Before I continue, I must confess that TarsTarkas.NET has sold out once again as this is another free showing. The free showing was in the famed Castro theater, which is one of the best theaters in the country. In fact, of all the free showings I’ve been to so far (please see the tag Tars sells out! for more free showings), I liked Dirty Girl the best. So take that, Warrior!

But let’s get started

Danielle (Juno Temple) – Danielle is our titular dirty girl, the bad girl gone bad who causes trouble for everyone, especially herself. Her care-free life of doing what she wants with no consequences has come to an end both at school and at home. Her journey to find her father is the main plot quest of the picture. Juno Temple is British, so after hearing her the whole film with an Oklahoma accent, her suddenly speaking with a British accent in the Q&A was crazy.
Clarke (Jeremy Dozier) – Clarke is by far the best character in the film, the one you want to root for, to be happy. To be free. Unlike Danielle, he’s never had the chance to be who he is, and is fighting for the chance to have a chance. This is Jeremy Dozier’s first big role, and he’s awesome.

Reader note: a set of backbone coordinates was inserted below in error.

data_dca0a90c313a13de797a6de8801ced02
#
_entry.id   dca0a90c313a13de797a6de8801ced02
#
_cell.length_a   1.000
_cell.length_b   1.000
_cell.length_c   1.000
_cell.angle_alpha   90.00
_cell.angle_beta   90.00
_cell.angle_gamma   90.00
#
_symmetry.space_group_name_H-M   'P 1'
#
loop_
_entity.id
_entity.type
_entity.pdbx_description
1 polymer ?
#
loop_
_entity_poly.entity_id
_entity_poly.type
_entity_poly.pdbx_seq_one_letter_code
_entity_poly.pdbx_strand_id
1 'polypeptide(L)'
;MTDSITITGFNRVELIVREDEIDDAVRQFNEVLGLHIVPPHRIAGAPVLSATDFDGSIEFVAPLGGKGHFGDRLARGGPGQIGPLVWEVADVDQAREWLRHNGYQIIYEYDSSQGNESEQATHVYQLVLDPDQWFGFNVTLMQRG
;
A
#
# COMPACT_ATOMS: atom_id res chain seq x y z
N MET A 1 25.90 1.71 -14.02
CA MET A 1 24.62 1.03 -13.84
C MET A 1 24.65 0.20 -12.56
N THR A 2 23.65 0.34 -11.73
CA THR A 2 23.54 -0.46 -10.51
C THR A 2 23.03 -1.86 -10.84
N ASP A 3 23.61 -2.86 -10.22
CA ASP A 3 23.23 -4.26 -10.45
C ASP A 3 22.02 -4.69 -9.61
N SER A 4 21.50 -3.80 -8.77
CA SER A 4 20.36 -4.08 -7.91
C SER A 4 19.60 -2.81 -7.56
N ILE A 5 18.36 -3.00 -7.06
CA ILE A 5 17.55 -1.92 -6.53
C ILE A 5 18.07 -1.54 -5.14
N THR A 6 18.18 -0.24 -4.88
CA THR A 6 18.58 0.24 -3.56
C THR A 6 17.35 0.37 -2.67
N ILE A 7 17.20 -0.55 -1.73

Sue-Ann (Milla Jovovich) – Danielle’s mother and a former bad girl herself, before she realized that the path she was heading down wasn’t going to end in happiness, and she grabbed onto one of the few men left in the area that wasn’t majorly defective. And it’s nice to have a reminder that Milla Jovovich can act beyond smashing zombies in the face.
Ray (William H. Macy) – He’s a single father with kids who intends to marry Sue-Ann. Ray has words with Danielle, who rejects his religious lifestyle and his family values. Ray isn’t Ned Flanders, but he’s a character who has experienced loss in his own way and is worried more about having it happen again than about the relationship itself.
Joseph (Dwight Yoakam) – The homophobic father of Clarke who spends most of the film trying to “fix” his son, and then chasing after and beating his son. What a nice guy!
Joan (herself) – Sack of flour assigned to Danielle and Clarke to be their baby. The expression on the sack of flour changes throughout the film in response to events, and is one of the best things about Dirty Girl.